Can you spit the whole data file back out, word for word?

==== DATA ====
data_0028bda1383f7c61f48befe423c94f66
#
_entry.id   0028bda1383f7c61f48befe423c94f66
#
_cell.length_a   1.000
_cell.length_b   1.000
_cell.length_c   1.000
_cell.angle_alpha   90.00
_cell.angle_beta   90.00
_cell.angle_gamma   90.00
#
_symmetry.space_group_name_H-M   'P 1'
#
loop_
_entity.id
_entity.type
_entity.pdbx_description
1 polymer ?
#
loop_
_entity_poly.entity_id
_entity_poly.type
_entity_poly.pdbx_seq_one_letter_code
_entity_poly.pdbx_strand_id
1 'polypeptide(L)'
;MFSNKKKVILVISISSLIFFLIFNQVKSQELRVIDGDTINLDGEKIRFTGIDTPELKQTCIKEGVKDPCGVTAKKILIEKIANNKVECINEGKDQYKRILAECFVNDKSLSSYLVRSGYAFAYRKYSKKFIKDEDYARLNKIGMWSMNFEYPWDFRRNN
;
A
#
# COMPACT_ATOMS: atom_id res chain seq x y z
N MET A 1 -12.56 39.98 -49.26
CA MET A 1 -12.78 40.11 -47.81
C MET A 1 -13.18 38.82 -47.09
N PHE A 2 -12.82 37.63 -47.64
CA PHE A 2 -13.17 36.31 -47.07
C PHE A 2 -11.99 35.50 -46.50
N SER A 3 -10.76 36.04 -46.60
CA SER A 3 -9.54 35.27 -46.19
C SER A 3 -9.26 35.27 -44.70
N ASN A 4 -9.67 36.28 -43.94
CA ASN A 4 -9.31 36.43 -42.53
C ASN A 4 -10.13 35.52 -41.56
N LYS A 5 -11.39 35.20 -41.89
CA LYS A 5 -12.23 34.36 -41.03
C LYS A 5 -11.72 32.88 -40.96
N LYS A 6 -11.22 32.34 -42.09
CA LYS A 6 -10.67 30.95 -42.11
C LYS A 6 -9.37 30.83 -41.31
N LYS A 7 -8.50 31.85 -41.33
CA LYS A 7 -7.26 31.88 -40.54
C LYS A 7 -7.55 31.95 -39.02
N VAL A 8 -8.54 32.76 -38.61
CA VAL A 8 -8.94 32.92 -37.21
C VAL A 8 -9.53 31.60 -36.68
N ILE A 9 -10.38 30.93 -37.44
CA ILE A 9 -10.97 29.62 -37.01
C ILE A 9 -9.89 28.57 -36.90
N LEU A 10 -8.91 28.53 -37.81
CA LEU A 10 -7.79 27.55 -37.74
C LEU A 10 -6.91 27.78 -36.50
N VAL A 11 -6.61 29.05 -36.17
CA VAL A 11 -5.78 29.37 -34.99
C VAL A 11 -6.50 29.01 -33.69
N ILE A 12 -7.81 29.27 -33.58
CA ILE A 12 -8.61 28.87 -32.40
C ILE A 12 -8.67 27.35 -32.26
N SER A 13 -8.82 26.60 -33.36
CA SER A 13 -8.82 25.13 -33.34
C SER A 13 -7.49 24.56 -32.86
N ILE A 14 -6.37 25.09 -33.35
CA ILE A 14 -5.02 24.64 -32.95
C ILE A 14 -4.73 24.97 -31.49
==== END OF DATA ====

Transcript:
data_0028bda1383f7c61f48befe423c94f66
#
_entry.id   0028bda1383f7c61f48befe423c94f66
#
_cell.length_a   1.000
_cell.length_b   1.000
_cell.length_c   1.000
_cell.angle_alpha   90.00
_cell.angle_beta   90.00
_cell.angle_gamma   90.00
#
_symmetry.space_group_name_H-M   'P 1'
#
loop_
_entity.id
_entity.type
_entity.pdbx_description
1 polymer ?
#
loop_
_entity_poly.entity_id
_entity_poly.type
_entity_poly.pdbx_seq_one_letter_code
_entity_poly.pdbx_strand_id
1 'polypeptide(L)'
;MFSNKKKVILVISISSLIFFLIFNQVKSQELRVIDGDTINLDGEKIRFTGIDTPELKQTCIKEGVKDPCGVTAKKILIEKIANNKVECINEGKDQYKRILAECFVNDKSLSSYLVRSGYAFAYRKYSKKFIKDEDYARLNKIGMWSMNFEYPWDFRRNN
;
A
#
# COMPACT_ATOMS: atom_id res chain seq x y z
N MET A 1 -12.56 39.98 -49.26
CA MET A 1 -12.78 40.11 -47.81
C MET A 1 -13.18 38.82 -47.09
N PHE A 2 -12.82 37.63 -47.64
CA PHE A 2 -13.17 36.31 -47.07
C PHE A 2 -11.99 35.50 -46.50
N SER A 3 -10.76 36.04 -46.60
CA SER A 3 -9.54 35.27 -46.19
C SER A 3 -9.26 35.27 -44.70
N ASN A 4 -9.67 36.28 -43.94
CA ASN A 4 -9.31 36.43 -42.53
C ASN A 4 -10.13 35.52 -41.56
N LYS A 5 -11.39 35.20 -41.89
CA LYS A 5 -12.23 34.36 -41.03
C LYS A 5 -11.72 32.88 -40.96
N LYS A 6 -11.22 32.34 -42.09
CA LYS A 6 -10.67 30.95 -42.11
C LYS A 6 -9.37 30.83 -41.31
N LYS A 7 -8.50 31.85 -41.33
CA LYS A 7 -7.26 31.88 -40.54
C LYS A 7 -7.55 31.95 -39.02
N VAL A 8 -8.54 32.76 -38.61
CA VAL A 8 -8.94 32.92 -37.21
C VAL A 8 -9.53 31.60 -36.68
N ILE A 9 -10.38 30.93 -37.44
CA ILE A 9 -10.97 29.62 -37.01
C ILE A 9 -9.89 28.57 -36.90
N LEU A 10 -8.91 28.53 -37.81
CA LEU A 10 -7.79 27.55 -37.74
C LEU A 10 -6.91 27.78 -36.50
N VAL A 11 -6.61 29.05 -36.17
CA VAL A 11 -5.78 29.37 -34.99
C VAL A 11 -6.50 29.01 -33.69
N ILE A 12 -7.81 29.27 -33.58
CA ILE A 12 -8.61 28.87 -32.40
C ILE A 12 -8.67 27.35 -32.26
N SER A 13 -8.82 26.60 -33.36
CA SER A 13 -8.82 25.13 -33.34
C SER A 13 -7.49 24.56 -32.86
N ILE A 14 -6.37 25.09 -33.35
CA ILE A 14 -5.02 24.64 -32.95
C ILE A 14 -4.73 24.97 -31.49